The beleaguered citizens of Flint, Michigan, who experienced one of the worst lead poisoning crises in recent memory, are now getting at least $97 million in federal and state money to pay for new, lead-free pipes.
A federal judge in Detroit has approved $97 million for rebuilding Flint’s water infrastructure and supporting ongoing health interventions in a lawsuit that sought compensation for widespread lead contamination caused by city officials.
Money from the settlement will be used to address three main priorities in Flint:
- Replace lead pipes in 18,000 Flint households by 2020.
- Continue to distribute bottled water to citizens unable to access clean drinking water.
- Fund health care programs for residents affected by lead poisoning.
Today’s settlement added another $57 million for ongoing relief and infrastructure improvements in Flint, bringing the total to $97 million.
The state of Michigan is responsible for covering $47 million of the settlement. An additional $10 million in federal funds was allocated to cover unexpected costs. The other $40 million budgeted is federal funding allocated last year through an Obama-era federal water infrastructure fund.
The terms of the settlement will speed up infrastructure improvements and require at minimum 6,000 households in the city to have new, lead-free pipelines by 2018. By 2020, 18,000 households are expected to have new pipelines. In addition, the city will continue monitoring efforts and testing individual households for elevated lead levels in the water.
The settlement comes in response to a lawsuit filed last year by a coalition of religious, environmental, and civil rights activists that alleged the water in Flint was unsafe to drink and that state and city officials were in direct violation of the federal Safe Drinking Water Act.
“For the first time, there will be an enforceable commitment to get the lead pipes out of the ground,” said Dimple Chaudhary, a senior attorney for the Natural Resources Defense Council (NRDC), in a statement.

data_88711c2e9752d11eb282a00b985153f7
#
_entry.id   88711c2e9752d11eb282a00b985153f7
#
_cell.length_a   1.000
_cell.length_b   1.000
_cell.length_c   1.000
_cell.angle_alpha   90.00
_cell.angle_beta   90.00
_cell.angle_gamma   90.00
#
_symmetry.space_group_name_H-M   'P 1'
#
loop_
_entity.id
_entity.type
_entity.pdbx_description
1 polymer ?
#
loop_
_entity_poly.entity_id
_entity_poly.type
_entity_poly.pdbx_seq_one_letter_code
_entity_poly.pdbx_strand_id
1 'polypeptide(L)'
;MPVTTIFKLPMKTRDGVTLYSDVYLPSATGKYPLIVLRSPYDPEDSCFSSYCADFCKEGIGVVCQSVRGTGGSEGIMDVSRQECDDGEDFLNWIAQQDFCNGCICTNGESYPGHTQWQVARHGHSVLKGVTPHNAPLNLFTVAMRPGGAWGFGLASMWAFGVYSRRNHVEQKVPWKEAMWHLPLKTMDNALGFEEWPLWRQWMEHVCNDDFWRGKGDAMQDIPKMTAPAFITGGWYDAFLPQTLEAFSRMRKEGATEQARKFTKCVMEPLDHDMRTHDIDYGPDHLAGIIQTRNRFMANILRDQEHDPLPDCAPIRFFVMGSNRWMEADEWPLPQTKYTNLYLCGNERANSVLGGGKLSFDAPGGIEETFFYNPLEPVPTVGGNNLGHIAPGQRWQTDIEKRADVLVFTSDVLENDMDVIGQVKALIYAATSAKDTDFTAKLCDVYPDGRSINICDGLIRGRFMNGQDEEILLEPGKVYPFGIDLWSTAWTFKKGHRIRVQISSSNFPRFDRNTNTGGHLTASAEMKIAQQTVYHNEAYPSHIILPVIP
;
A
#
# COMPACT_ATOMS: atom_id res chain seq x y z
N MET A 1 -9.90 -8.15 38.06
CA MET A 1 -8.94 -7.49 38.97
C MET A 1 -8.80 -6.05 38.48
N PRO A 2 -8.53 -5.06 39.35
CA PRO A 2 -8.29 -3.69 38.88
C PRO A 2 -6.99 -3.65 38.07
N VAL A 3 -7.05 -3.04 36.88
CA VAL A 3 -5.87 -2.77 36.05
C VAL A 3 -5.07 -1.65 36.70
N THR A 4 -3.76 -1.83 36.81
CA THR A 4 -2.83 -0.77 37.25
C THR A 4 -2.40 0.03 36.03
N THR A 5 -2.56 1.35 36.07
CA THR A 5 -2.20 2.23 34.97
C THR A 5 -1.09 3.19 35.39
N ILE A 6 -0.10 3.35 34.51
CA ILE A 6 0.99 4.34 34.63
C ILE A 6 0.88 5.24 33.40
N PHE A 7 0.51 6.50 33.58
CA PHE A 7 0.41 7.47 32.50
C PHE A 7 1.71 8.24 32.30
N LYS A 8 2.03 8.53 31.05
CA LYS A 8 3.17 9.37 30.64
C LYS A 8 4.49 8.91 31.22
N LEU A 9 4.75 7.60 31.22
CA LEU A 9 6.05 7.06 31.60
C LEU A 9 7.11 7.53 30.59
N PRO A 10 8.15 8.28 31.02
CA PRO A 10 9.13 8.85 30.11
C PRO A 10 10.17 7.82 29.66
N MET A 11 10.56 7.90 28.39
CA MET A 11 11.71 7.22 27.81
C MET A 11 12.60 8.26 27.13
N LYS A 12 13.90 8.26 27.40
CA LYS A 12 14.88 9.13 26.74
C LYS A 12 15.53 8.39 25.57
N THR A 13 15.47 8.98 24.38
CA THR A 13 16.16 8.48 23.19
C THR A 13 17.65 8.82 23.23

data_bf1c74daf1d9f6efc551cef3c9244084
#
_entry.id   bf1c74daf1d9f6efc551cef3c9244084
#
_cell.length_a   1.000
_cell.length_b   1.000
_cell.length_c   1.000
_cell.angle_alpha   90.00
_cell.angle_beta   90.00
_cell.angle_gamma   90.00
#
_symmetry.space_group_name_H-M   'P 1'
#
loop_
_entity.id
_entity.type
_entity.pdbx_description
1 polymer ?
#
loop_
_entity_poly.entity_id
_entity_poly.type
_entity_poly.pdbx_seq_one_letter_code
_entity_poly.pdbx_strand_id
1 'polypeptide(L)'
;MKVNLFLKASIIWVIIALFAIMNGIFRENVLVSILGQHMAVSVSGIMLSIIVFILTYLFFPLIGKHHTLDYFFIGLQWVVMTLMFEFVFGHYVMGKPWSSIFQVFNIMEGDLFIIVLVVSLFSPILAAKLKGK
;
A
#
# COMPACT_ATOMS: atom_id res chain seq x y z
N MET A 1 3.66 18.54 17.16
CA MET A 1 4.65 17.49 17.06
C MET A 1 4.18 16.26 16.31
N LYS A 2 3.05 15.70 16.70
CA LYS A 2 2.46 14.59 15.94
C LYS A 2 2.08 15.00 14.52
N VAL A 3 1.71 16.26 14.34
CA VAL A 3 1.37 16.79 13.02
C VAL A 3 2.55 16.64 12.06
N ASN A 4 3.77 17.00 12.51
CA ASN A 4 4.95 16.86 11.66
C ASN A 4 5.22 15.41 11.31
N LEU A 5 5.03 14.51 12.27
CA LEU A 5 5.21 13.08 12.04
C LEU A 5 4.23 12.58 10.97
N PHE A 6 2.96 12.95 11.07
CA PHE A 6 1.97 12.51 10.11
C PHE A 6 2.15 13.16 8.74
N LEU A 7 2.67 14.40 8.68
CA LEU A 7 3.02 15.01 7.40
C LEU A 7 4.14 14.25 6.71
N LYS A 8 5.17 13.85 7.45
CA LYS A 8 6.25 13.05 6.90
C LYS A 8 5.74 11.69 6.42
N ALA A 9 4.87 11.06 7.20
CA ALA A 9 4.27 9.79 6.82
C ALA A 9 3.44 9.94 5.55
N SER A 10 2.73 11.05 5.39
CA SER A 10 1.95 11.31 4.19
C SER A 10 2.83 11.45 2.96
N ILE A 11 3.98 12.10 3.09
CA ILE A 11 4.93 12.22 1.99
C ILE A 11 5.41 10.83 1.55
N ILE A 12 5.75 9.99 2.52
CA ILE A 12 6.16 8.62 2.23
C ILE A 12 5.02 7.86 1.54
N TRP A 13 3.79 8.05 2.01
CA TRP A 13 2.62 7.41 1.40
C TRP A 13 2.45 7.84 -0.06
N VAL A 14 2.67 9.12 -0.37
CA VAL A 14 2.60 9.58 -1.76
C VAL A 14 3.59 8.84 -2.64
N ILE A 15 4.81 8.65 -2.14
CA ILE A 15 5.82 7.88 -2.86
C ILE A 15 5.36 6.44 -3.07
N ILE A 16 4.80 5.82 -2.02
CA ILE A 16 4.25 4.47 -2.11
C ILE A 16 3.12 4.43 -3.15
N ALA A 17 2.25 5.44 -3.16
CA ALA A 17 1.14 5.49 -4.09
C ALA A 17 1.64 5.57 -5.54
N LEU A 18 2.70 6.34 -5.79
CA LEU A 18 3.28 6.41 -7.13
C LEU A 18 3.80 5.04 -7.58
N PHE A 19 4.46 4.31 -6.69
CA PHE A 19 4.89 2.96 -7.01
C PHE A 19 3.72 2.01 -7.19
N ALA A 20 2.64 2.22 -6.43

To prevent another Flint, we need to invest in crumbling water infrastructure
Professional civil engineers estimate that overhauling America’s drinking water system and bringing it up to code will cost at least $1 trillion over the next 25 years.
More than 6 million lead-contaminated water pipelines nationwide must be replaced, and many distribution points are suffering from decay or need outdated parts replaced. Plus, there are many drinking water plants in the US in dire need of maintenance and improvement.
But congressional funding currently hovers at a little over $2 billion annually for clean water infrastructure, which will not be enough to foot the bill. Even if funding levels were restored to $8 billion, as stipulated under the 2009 American Recovery and Reinvestment Act, it still wouldn’t be enough.
Some activists are hopeful that President Donald Trump could become a clean drinking water champion, given his trillion-dollar infrastructure plan.
Adam Krantz, the CEO of the National Association of Clean Water Agencies, is cautiously optimistic that Trump will make good on his promises.
“We’re in this situation where the federal government has reduced funding for both wastewater and drinking water infrastructure, and it’s the municipal waste payer who pays for the upkeep,” said Krantz. “Municipalities can’t keep up ... The federal government will have to step up its involvement.”